"why ACF representatives are quoted (by the New York Times) as claiming that the government prevented them from going in to the rescue, when the ACF official position has been that indeed they had decided the workers would be safe if they stayed in their compound wearing ACF t-shirts"

As the armed forces of Sri Lanka prevented ACF from evacuating these workers in the manner deemed safe, the second best option at the time was to rely on the perceived respect for International Humanitarian Law and the unwillingness to commit war crimes among the combatants. ACF, as other NGOs operating in Sri Lanka, have now no doubt learnt their lesson and it is unlikely that any NGO in Sri Lanka will rely on this often repeated but seldom manifested respect in the future.

"why ACF, contrary to the request of the Sri Lankan ambassador in Paris, invited the former Head of the Sri Lanka Monitoring Mission, "

Again an assumption from my part, but possibly ACF felt that the Sri Lankan Ambassadors request amounted to external interference in the internal affairs of ACF? In these days, as you might be aware, one has to be careful about ones sovereignty.

"why despite the perceived urgency, ACF failed to reach the compound as soon as possible, so that it was left to another agency to discover the bodies"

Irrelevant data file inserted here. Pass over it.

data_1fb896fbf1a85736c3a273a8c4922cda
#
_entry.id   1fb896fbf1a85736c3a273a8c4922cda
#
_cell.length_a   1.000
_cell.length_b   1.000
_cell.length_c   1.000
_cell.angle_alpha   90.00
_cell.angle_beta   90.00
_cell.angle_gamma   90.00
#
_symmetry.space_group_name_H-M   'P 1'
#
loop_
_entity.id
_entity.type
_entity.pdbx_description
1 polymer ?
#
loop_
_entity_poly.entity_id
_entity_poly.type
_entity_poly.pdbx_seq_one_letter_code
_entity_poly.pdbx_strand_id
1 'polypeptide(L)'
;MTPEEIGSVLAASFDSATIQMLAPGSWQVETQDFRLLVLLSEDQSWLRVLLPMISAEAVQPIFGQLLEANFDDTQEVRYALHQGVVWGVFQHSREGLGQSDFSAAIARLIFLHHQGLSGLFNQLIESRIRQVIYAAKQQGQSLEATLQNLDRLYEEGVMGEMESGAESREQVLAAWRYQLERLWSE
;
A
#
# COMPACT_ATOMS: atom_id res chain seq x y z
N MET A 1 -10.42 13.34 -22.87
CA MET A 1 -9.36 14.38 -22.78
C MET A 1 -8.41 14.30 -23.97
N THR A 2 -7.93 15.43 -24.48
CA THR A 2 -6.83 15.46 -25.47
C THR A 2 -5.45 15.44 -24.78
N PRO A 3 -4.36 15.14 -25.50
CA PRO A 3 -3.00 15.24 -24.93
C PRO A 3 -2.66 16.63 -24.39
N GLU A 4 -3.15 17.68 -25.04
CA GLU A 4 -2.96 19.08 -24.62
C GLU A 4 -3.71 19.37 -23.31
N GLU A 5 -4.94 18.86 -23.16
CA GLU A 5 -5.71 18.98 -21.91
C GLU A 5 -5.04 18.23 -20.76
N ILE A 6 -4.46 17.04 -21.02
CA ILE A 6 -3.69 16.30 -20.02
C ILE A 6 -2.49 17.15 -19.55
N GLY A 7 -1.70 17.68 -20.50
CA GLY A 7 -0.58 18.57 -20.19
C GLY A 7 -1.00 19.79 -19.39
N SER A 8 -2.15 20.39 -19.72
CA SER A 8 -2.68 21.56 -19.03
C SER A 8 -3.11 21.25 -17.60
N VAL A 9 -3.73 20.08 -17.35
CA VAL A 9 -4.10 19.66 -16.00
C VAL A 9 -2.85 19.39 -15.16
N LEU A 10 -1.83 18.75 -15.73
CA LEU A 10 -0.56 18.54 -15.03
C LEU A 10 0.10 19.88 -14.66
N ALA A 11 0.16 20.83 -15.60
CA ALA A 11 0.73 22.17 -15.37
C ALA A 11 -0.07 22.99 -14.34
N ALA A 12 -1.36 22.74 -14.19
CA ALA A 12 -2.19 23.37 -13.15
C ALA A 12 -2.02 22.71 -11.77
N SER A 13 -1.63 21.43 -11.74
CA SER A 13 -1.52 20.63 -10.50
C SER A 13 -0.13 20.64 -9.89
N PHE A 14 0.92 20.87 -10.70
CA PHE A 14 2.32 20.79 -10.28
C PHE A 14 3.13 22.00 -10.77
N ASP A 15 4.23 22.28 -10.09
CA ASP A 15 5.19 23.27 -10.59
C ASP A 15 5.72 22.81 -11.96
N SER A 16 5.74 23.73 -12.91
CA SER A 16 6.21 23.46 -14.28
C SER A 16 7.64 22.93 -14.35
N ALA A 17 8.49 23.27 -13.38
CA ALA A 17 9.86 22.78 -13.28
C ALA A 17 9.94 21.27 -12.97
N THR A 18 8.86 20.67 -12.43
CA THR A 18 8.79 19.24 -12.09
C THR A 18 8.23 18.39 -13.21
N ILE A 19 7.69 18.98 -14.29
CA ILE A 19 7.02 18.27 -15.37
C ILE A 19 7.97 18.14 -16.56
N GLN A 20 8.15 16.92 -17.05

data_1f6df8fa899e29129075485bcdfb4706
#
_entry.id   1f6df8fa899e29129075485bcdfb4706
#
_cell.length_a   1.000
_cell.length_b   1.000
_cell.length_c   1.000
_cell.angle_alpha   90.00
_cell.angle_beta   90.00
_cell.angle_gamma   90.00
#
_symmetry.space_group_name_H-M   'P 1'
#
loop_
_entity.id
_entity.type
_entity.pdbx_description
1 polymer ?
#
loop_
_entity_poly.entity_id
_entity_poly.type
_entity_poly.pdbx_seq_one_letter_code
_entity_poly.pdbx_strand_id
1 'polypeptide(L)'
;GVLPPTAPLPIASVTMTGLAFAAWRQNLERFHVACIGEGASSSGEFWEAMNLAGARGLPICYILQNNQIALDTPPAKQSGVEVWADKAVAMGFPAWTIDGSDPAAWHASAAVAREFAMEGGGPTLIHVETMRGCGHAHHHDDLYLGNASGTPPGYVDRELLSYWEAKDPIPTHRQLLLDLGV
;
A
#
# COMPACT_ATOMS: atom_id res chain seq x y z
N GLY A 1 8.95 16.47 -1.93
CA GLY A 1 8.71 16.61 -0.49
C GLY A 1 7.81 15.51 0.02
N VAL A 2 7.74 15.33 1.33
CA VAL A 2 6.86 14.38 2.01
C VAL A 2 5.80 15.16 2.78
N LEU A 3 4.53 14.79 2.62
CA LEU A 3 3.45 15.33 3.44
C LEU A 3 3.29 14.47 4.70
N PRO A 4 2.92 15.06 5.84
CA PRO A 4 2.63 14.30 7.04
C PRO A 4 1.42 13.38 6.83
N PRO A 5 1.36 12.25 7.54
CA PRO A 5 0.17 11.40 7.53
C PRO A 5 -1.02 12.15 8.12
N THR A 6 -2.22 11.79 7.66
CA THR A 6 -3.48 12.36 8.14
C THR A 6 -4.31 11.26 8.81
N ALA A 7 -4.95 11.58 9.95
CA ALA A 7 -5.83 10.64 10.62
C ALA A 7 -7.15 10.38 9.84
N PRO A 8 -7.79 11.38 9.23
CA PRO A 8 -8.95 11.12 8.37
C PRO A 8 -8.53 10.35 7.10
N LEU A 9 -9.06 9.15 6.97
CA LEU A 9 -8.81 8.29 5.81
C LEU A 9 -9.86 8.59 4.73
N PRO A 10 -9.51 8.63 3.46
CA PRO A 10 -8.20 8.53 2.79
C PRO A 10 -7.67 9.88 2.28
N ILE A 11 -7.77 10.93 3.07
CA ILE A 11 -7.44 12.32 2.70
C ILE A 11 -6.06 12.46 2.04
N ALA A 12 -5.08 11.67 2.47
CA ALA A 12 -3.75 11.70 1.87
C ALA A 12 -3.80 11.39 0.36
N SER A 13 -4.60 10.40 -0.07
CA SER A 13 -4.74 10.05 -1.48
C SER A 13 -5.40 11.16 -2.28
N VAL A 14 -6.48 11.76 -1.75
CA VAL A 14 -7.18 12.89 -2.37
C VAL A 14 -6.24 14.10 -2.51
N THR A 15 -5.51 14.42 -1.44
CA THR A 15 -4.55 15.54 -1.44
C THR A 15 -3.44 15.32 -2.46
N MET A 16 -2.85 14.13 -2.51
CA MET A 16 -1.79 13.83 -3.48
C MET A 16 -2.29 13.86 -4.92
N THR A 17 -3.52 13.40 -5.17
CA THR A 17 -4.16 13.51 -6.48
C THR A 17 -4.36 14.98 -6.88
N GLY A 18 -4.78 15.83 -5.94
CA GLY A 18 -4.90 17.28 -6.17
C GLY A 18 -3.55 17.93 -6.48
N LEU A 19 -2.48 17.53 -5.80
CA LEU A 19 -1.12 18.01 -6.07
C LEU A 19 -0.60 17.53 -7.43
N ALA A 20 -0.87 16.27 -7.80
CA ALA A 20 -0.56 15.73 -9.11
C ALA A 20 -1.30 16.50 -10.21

I think it would be best to ask the armed forces of the government of Sri Lanka this, as they hindered access to the site for all agencies (SLMM, ACF, ICRC) except for the Consortium of Humanitarian Agencies.

"why the compensation paid to the families of such workers is nugatory, given the danger to which ACF, by its irresponsibility, had exposed them, and from which it had failed to take appropriate action to rescue them as outlined above."

I understand that the compensation paid is many, many times the compensation paid by the perpetrators of this war crime, and certainly less than the Government of Sri Lanka has paid for the failure to protect its' citizens.

You also state: "There is no doubt that such negligence, if addressed in a European Court of Law, would have resulted in the award of massive damages to the grieved families, rather than the puny amounts that I gather from NGO sources have been awarded."